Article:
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Functional and comparative metagenomic analysis of bile salt hydrolase activity in the human gut microbiome

Jones, B. V., Begley, M., Hill, C., Gahan, C. G. and Marchesi, Julian Roberto 2008. Functional and comparative metagenomic analysis of bile salt hydrolase activity in the human gut microbiome. Proceedings of the National Academy of Sciences of the United States of America 105 (36) , pp. 13580-13585. 10.1073/pnas.0804437105

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Abstract

Bile salt hydrolases (BSHs) catalyze the “gateway” reaction in a wider pathway of bile acid modification by the gut microbiota. Because bile acids function as signaling molecules regulating their own biosynthesis, lipid absorption, cholesterol homeostasis, and local mucosal defenses in the intestine, microbial BSH activity has the potential to greatly influence host physiology. However, the function, distribution, and abundance of BSH enzymes in the gut community are unknown. Here, we show that BSH activity is a conserved microbial adaptation to the human gut environment with a high level of redundancy in this ecosystem. Through metagenomic analyses we identified functional BSH in all major bacterial divisions and archaeal species in the gut and demonstrate that BSH is enriched in the human gut microbiome. Phylogenetic analysis illustrates that selective pressure in the form of conjugated bile acid has driven the evolution of members of the Ntn_CGH-like family of proteins toward BSH activity in gut-associated species. Furthermore, we demonstrate that BSH mediates bile tolerance in vitro and enhances survival in the murine gut in vivo. Overall, we demonstrate the use of function-driven metagenomics to identify functional anchors in complex microbial communities, and dissect the gut microbiome according to activities relevant to survival in the mammalian gastrointestinal tract.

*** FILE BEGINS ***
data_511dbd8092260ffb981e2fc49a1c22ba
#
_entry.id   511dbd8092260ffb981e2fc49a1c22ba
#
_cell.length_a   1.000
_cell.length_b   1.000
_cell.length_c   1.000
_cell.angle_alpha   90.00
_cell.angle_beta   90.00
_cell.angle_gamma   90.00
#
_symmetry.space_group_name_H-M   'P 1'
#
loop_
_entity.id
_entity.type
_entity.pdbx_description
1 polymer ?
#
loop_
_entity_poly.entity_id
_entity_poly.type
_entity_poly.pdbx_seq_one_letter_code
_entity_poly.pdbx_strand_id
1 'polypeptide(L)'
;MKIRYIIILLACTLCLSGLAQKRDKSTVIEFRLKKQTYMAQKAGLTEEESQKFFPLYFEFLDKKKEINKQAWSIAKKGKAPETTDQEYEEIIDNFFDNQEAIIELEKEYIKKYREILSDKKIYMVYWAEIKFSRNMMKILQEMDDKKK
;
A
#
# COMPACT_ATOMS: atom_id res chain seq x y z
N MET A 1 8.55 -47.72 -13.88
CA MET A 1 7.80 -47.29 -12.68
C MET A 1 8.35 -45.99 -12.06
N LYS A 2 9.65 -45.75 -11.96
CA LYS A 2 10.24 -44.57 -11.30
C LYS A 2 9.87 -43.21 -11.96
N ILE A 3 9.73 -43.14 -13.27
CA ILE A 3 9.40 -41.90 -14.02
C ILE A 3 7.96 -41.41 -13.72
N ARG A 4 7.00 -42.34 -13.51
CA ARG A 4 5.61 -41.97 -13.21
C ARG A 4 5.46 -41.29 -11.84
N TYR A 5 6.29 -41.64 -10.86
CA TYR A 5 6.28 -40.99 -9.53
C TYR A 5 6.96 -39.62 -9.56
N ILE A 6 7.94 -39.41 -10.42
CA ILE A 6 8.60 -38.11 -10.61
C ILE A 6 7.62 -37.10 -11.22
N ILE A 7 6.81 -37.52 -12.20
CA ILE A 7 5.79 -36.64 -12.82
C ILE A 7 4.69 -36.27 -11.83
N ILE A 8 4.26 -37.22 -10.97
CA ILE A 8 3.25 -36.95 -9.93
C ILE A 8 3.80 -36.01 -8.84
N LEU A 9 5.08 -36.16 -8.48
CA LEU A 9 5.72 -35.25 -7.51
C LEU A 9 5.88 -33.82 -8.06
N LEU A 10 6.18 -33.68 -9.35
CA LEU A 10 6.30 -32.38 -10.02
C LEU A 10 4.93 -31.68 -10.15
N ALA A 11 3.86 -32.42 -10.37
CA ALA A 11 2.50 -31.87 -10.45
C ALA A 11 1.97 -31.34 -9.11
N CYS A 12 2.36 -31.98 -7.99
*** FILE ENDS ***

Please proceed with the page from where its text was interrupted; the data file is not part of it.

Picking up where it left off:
Item Type: Article
Date Type: Publication
Status: Published
Schools: Biosciences
Systems Immunity Research Institute (SIURI)
Subjects: Q Science > QM Human anatomy
Q Science > QP Physiology
Uncontrolled Keywords: Bile modification; microbiota; functional anchor; GI survival
Publisher: National Academy of Sciences
ISSN: 0027-8424
Last Modified: 04 Jun 2017 02:06
URI: http://orca.cf.ac.uk/id/eprint/8939

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